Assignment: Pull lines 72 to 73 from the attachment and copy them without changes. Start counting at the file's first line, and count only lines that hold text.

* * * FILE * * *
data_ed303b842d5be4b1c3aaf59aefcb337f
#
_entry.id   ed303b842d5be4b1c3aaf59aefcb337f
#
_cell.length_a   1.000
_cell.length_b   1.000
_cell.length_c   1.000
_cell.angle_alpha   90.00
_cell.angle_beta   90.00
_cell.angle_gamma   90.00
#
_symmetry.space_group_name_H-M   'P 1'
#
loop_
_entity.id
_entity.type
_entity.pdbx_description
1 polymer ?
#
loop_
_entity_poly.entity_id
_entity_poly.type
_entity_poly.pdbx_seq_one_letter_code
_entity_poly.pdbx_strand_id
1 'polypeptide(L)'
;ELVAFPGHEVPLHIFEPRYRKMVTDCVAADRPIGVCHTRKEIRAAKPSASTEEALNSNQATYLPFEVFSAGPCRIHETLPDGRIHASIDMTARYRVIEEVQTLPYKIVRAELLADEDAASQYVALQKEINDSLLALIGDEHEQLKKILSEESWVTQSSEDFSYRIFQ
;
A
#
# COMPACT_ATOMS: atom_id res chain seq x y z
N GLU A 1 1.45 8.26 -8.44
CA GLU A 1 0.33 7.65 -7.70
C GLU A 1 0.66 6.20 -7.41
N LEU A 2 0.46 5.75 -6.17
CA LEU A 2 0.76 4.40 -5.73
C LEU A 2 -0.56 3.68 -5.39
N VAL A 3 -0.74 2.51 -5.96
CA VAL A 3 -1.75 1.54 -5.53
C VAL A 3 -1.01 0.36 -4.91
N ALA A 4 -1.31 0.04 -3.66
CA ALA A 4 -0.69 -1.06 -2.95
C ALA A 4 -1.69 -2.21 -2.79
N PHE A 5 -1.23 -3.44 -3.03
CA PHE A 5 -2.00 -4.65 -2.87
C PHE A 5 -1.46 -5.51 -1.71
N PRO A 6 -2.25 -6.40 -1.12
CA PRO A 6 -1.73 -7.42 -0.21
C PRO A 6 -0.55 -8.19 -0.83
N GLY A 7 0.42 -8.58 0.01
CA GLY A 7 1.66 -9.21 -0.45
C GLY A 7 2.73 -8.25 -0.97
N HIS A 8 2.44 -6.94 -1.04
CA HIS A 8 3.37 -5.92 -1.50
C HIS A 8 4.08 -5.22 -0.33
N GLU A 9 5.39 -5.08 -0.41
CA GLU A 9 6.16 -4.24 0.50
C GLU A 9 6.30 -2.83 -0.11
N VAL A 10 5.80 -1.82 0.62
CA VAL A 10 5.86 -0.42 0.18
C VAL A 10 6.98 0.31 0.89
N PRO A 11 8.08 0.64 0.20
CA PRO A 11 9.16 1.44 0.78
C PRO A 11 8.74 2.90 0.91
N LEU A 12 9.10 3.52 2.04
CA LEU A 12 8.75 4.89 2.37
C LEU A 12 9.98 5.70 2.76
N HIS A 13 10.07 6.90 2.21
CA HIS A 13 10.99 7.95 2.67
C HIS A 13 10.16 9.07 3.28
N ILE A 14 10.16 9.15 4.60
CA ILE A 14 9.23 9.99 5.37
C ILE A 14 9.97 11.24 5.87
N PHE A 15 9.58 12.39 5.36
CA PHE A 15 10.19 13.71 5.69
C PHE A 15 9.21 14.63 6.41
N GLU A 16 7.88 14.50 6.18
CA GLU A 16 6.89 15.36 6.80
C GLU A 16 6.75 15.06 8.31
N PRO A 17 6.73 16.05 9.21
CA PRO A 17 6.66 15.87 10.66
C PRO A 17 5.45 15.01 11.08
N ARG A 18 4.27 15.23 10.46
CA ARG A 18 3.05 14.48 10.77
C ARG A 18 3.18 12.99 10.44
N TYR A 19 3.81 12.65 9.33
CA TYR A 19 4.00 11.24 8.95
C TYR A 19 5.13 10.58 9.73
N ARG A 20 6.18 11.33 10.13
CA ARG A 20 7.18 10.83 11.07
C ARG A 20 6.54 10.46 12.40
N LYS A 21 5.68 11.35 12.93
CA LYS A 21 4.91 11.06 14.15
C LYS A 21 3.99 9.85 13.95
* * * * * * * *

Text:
C ILE A 14 9.97 11.24 5.87
N PHE A 15 9.58 12.39 5.36